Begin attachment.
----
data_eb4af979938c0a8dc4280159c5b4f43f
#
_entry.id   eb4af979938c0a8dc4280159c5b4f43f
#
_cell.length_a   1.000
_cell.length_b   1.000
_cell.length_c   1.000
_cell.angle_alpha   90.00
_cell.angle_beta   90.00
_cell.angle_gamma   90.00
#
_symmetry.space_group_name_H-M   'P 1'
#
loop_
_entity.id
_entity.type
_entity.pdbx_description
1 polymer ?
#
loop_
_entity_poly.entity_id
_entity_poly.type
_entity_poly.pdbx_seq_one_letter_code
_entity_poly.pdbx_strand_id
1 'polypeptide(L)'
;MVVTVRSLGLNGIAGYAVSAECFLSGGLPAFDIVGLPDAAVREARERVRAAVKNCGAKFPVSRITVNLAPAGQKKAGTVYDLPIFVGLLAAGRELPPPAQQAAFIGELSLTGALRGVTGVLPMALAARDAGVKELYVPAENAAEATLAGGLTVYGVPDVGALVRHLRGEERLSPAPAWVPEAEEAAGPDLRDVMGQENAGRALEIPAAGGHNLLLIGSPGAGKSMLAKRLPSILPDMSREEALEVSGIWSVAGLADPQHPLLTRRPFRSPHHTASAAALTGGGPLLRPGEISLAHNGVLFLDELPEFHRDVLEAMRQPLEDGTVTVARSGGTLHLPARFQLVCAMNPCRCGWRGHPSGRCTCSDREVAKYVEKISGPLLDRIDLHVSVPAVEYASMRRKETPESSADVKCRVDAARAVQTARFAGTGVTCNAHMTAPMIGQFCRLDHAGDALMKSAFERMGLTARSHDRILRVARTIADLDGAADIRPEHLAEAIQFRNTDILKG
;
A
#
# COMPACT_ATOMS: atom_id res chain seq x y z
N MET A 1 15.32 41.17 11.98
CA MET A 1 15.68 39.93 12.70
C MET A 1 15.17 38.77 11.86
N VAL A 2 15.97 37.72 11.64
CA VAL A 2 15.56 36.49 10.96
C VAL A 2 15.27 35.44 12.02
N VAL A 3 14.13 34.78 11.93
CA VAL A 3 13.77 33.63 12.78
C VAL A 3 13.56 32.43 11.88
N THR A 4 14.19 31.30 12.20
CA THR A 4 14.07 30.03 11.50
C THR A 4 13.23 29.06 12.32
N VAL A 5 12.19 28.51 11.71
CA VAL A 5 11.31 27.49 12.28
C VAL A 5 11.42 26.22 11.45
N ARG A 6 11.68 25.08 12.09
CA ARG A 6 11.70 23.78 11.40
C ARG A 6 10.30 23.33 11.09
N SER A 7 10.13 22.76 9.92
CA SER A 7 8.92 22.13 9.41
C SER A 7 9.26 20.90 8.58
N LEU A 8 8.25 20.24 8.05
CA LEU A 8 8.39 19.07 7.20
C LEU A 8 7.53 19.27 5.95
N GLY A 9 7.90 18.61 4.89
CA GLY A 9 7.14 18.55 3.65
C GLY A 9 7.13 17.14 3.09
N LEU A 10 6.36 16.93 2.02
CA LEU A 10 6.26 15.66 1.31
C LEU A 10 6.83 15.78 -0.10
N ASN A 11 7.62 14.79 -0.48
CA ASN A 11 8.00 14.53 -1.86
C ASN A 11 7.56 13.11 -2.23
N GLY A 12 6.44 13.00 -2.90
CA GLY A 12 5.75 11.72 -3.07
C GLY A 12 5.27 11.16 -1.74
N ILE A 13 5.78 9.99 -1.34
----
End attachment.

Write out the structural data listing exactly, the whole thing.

data_eb4af979938c0a8dc4280159c5b4f43f
#
_entry.id   eb4af979938c0a8dc4280159c5b4f43f
#
_cell.length_a   1.000
_cell.length_b   1.000
_cell.length_c   1.000
_cell.angle_alpha   90.00
_cell.angle_beta   90.00
_cell.angle_gamma   90.00
#
_symmetry.space_group_name_H-M   'P 1'
#
loop_
_entity.id
_entity.type
_entity.pdbx_description
1 polymer ?
#
loop_
_entity_poly.entity_id
_entity_poly.type
_entity_poly.pdbx_seq_one_letter_code
_entity_poly.pdbx_strand_id
1 'polypeptide(L)'
;MVVTVRSLGLNGIAGYAVSAECFLSGGLPAFDIVGLPDAAVREARERVRAAVKNCGAKFPVSRITVNLAPAGQKKAGTVYDLPIFVGLLAAGRELPPPAQQAAFIGELSLTGALRGVTGVLPMALAARDAGVKELYVPAENAAEATLAGGLTVYGVPDVGALVRHLRGEERLSPAPAWVPEAEEAAGPDLRDVMGQENAGRALEIPAAGGHNLLLIGSPGAGKSMLAKRLPSILPDMSREEALEVSGIWSVAGLADPQHPLLTRRPFRSPHHTASAAALTGGGPLLRPGEISLAHNGVLFLDELPEFHRDVLEAMRQPLEDGTVTVARSGGTLHLPARFQLVCAMNPCRCGWRGHPSGRCTCSDREVAKYVEKISGPLLDRIDLHVSVPAVEYASMRRKETPESSADVKCRVDAARAVQTARFAGTGVTCNAHMTAPMIGQFCRLDHAGDALMKSAFERMGLTARSHDRILRVARTIADLDGAADIRPEHLAEAIQFRNTDILKG
;
A
#
# COMPACT_ATOMS: atom_id res chain seq x y z
N MET A 1 15.32 41.17 11.98
CA MET A 1 15.68 39.93 12.70
C MET A 1 15.17 38.77 11.86
N VAL A 2 15.97 37.72 11.64
CA VAL A 2 15.56 36.49 10.96
C VAL A 2 15.27 35.44 12.02
N VAL A 3 14.13 34.78 11.93
CA VAL A 3 13.77 33.63 12.78
C VAL A 3 13.56 32.43 11.88
N THR A 4 14.19 31.30 12.20
CA THR A 4 14.07 30.03 11.50
C THR A 4 13.23 29.06 12.32
N VAL A 5 12.19 28.51 11.71
CA VAL A 5 11.31 27.49 12.28
C VAL A 5 11.42 26.22 11.45
N ARG A 6 11.68 25.08 12.09
CA ARG A 6 11.70 23.78 11.40
C ARG A 6 10.30 23.33 11.09
N SER A 7 10.13 22.76 9.92
CA SER A 7 8.92 22.13 9.41
C SER A 7 9.26 20.90 8.58
N LEU A 8 8.25 20.24 8.05
CA LEU A 8 8.39 19.07 7.20
C LEU A 8 7.53 19.27 5.95
N GLY A 9 7.90 18.61 4.89
CA GLY A 9 7.14 18.55 3.65
C GLY A 9 7.13 17.14 3.09
N LEU A 10 6.36 16.93 2.02
CA LEU A 10 6.26 15.66 1.31
C LEU A 10 6.83 15.78 -0.10
N ASN A 11 7.62 14.79 -0.48
CA ASN A 11 8.00 14.53 -1.86
C ASN A 11 7.56 13.11 -2.23
N GLY A 12 6.44 13.00 -2.90
CA GLY A 12 5.75 11.72 -3.07
C GLY A 12 5.27 11.16 -1.74
N ILE A 13 5.78 9.99 -1.34